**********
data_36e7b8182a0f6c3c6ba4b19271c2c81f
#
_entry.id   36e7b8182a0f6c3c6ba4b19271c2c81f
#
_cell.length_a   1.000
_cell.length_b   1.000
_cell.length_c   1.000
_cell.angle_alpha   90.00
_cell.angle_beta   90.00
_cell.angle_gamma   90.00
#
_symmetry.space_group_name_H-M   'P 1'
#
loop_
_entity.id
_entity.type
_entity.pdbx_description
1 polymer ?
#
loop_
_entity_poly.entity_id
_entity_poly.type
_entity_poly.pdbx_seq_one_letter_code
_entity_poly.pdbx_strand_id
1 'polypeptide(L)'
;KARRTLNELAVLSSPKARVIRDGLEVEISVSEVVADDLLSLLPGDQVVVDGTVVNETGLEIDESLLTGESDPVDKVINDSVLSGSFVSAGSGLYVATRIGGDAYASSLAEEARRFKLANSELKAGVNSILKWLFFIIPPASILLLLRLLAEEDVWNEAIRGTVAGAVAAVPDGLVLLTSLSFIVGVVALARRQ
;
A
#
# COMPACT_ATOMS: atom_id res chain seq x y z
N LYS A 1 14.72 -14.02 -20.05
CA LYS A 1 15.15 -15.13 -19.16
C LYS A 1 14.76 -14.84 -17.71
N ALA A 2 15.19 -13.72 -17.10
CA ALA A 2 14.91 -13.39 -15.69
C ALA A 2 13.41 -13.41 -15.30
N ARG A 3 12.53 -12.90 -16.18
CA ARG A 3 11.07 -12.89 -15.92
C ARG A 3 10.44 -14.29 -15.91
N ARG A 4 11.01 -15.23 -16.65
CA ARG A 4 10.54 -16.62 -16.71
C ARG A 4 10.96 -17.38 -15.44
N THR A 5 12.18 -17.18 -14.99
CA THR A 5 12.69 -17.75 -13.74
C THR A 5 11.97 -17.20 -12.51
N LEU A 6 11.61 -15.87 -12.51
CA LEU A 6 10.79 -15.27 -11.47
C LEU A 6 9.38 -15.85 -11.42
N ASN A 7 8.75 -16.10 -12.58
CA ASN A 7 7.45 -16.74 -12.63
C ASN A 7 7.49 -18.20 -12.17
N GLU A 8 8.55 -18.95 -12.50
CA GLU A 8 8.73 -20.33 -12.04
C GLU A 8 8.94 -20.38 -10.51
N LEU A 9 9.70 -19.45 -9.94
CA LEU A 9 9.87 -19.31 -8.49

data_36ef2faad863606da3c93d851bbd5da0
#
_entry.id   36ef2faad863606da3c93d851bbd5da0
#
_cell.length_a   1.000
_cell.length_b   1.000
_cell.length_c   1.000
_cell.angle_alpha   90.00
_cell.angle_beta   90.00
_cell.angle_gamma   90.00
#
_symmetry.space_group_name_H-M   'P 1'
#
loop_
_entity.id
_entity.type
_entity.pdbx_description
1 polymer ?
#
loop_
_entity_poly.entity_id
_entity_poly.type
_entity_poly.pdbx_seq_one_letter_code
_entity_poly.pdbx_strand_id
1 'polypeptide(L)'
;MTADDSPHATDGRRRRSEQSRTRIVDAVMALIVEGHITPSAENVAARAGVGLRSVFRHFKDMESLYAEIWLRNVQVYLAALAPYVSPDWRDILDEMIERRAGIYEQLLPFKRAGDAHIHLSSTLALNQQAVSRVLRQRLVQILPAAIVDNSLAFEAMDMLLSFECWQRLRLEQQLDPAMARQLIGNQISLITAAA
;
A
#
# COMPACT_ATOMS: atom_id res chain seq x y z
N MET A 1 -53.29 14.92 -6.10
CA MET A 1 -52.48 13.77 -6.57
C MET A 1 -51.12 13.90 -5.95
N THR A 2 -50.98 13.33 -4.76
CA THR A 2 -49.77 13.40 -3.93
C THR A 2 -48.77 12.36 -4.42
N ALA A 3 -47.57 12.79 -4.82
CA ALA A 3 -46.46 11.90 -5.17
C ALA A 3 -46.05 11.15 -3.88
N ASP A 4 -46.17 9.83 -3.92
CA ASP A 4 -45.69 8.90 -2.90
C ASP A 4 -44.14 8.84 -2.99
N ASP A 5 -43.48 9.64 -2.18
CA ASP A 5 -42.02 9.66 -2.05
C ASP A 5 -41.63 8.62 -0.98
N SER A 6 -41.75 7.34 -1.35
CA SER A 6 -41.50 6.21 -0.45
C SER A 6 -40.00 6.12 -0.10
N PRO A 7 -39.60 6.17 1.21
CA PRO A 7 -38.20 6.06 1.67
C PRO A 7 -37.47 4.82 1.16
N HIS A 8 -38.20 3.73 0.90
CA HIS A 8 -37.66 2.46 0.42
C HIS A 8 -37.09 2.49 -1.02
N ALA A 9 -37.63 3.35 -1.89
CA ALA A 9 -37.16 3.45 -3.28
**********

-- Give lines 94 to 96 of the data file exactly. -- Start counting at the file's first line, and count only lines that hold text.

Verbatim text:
CA ALA A 3 -46.46 11.90 -5.17
C ALA A 3 -46.05 11.15 -3.88
N ASP A 4 -46.17 9.83 -3.92